Pankaj Oswal has re-emerged to launch fresh legal action against receivers of his Burrup Fertiliser empire over more than $31 million they and their advisers pocketed in fees from the sale.
The litigation by Mr Oswal, who left Australia to restart his career in Dubai, marks more than two dozen actions launched by the controversial Indian tycoon since he lost control of his debt-laden firm in late 2010.
However the latest push, if allowed, will represent a rarely tried test case: he wants the Federal Court to publicly examine PPB Advisory's management of the firm while it was receiver under section 423 of the Corporations Act.
It comes as the Federal Government considers possible moves to overhaul the insolvency industry, including that it be opened up to competition, that liquidators be licensed and that a majority of creditors have the power to get rid of a liquidator.
The Government is currently reviewing public submissions from an 18-month-old Senate inquiry into the industry, but amid complaints it is dragging its heels says it has the "aim" of introducing legislation by the end of this year.
Mr Oswal's lawyers claim that PPB, its lawyers Freehills and advisory firm Flagstaff Partners unduly enriched themselves by taking more than $31 million in fees during the 14-month receivership.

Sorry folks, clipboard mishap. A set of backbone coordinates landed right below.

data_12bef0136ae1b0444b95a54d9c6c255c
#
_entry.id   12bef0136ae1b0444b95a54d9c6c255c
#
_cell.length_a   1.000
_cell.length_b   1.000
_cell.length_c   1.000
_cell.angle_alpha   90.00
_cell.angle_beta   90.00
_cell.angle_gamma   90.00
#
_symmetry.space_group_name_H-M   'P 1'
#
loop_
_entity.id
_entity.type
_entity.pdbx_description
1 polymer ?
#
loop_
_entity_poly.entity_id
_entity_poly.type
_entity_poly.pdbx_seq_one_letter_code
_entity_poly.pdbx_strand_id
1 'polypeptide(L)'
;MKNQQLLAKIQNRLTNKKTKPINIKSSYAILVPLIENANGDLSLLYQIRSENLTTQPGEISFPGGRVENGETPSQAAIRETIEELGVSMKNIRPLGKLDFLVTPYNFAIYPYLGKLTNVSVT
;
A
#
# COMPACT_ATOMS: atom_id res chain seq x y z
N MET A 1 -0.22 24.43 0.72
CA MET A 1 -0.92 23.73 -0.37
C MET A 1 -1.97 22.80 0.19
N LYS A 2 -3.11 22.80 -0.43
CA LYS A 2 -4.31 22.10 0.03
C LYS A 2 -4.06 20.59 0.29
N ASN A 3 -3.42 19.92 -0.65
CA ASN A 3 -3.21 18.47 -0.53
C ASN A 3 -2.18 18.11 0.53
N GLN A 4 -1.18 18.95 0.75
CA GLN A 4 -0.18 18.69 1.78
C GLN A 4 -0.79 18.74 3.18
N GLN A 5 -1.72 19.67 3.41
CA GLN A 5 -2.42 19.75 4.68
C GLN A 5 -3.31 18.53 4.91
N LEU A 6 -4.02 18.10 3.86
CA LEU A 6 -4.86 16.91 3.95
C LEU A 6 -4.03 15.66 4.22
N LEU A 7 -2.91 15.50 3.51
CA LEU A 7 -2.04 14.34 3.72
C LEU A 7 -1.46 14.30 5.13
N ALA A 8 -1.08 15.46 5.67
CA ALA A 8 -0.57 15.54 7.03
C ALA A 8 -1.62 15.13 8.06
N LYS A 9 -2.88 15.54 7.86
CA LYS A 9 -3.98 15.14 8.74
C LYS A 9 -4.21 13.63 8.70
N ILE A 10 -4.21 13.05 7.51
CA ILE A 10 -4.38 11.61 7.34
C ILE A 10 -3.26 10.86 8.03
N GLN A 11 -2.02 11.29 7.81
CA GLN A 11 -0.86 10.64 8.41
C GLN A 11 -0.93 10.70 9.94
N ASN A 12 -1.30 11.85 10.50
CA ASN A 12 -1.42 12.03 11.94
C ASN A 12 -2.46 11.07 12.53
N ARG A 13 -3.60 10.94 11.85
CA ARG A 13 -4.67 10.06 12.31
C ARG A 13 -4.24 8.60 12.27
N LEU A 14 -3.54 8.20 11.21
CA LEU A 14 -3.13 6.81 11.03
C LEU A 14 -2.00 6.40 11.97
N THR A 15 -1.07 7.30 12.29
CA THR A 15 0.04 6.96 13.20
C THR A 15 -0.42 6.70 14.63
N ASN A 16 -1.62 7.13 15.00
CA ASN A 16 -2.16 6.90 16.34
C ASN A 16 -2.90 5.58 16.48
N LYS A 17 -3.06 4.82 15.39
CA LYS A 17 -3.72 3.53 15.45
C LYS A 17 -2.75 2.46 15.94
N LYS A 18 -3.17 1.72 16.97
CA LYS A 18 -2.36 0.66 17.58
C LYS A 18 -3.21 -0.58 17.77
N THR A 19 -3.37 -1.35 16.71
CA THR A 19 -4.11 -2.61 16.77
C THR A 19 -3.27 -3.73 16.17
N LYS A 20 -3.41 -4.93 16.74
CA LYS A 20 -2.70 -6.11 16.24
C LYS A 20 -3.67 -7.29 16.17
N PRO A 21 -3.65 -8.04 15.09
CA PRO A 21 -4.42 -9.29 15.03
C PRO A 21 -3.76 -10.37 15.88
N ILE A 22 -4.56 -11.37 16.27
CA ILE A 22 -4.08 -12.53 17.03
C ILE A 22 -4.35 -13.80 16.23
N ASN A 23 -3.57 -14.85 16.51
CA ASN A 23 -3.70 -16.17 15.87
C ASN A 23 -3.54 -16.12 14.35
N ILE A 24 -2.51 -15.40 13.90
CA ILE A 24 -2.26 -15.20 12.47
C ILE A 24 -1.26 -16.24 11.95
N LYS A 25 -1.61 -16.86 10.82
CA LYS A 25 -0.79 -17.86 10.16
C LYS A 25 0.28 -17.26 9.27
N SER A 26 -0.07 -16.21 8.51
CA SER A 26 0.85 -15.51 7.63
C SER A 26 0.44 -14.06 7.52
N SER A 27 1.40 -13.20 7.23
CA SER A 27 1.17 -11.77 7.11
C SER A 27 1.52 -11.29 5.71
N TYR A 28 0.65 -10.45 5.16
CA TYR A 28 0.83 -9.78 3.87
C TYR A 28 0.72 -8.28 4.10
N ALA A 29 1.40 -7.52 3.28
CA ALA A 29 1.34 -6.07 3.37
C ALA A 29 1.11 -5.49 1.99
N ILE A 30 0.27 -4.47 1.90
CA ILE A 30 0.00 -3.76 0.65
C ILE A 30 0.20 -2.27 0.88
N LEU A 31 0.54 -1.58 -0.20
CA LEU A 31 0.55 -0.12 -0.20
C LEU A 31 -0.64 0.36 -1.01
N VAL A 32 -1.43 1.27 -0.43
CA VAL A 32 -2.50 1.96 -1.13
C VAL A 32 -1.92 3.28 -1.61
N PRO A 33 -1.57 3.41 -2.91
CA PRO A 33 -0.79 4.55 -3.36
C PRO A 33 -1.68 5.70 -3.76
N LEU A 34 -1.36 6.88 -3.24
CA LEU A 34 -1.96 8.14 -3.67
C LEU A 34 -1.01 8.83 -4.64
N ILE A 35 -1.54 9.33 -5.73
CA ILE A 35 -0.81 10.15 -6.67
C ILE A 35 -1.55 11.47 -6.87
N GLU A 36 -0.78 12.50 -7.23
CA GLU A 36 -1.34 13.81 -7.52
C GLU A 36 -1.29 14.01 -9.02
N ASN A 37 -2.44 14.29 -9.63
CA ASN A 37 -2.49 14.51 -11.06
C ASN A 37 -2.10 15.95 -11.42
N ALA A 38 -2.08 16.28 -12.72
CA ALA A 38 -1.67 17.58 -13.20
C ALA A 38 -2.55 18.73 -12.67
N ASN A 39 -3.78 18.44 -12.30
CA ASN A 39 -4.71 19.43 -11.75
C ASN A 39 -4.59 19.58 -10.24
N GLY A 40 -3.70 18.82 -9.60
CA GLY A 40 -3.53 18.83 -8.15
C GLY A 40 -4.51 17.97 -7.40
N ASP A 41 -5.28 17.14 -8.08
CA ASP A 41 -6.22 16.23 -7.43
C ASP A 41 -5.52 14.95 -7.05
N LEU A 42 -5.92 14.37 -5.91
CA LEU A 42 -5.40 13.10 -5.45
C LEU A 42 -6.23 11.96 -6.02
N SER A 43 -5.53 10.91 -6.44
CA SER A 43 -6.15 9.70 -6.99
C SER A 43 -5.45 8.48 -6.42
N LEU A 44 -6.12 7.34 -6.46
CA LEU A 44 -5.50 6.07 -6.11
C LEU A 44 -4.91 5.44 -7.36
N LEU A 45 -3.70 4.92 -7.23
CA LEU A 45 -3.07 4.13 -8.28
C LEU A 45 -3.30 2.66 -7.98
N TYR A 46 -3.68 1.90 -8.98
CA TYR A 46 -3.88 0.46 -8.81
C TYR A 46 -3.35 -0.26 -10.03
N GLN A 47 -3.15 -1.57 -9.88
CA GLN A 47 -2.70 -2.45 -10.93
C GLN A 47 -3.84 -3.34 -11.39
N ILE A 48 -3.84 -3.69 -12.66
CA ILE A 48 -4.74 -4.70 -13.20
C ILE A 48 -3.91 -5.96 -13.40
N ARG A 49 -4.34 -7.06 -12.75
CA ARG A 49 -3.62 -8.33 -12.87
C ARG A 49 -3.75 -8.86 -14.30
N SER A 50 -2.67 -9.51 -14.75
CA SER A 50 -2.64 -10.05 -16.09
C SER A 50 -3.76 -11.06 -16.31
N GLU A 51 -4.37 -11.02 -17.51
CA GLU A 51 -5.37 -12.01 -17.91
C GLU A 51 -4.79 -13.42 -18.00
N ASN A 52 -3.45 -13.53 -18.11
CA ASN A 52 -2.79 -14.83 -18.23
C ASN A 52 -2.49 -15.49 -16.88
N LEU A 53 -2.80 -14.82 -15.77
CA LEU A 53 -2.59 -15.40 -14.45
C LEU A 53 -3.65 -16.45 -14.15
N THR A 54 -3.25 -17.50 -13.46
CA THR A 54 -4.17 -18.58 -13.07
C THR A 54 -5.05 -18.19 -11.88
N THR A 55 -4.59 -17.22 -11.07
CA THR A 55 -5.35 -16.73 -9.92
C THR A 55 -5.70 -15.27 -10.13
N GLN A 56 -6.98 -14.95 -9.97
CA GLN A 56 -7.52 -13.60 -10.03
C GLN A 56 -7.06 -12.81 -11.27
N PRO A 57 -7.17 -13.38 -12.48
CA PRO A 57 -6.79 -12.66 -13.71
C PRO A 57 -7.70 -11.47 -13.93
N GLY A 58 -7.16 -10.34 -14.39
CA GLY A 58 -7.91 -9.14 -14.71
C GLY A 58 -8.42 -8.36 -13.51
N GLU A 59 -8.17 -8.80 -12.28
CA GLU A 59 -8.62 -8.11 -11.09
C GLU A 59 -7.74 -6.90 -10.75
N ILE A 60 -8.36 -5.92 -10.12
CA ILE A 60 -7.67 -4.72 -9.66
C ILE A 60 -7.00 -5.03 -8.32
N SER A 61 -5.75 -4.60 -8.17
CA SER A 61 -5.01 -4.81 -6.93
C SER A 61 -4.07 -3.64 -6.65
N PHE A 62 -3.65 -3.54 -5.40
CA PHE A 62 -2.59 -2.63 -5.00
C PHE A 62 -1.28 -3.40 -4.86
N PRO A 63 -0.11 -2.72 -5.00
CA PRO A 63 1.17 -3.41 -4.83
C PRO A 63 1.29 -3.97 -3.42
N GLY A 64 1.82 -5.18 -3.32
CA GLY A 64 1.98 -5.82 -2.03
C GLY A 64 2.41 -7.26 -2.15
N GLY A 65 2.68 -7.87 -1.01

They also complain about the receivers' action to leave $130 million of cash in Burrup rather than paying down debt which would have reduced Mr Oswal's exposure to ANZ.
A spokesman for PPB yesterday said the receivers had stabilised the firm and delivered savings well in excess of its fees, including $35 million from retendering maintenance costs, and called on Mr Oswal to return to Australia.
"We have always regretted that Mr Oswal would rather talk to us through the courts rather than come back to Australia and see us directly," he said. "Surely this has got to be his last gasp?"
ANZ appointed PPB as Burrup's receivers in December 2010 in a bid to recoup about $860 million owed by Mr Oswal citing financial irregularities.
Mr Oswal's former business partner Yara International and US firm Apache Energy seized control of the company in February.
The last time Mr Oswal complained about fees being too high, PPB and its advisers had claimed about $14 million in fees although some of this was for legal costs defending Mr Oswal's numerous claims. The advisers won a further $18 million related to the transfer of shares in the company.
Mr Oswal provided $55,000 in surety and a ruling on whether the court will hear the action is set for July.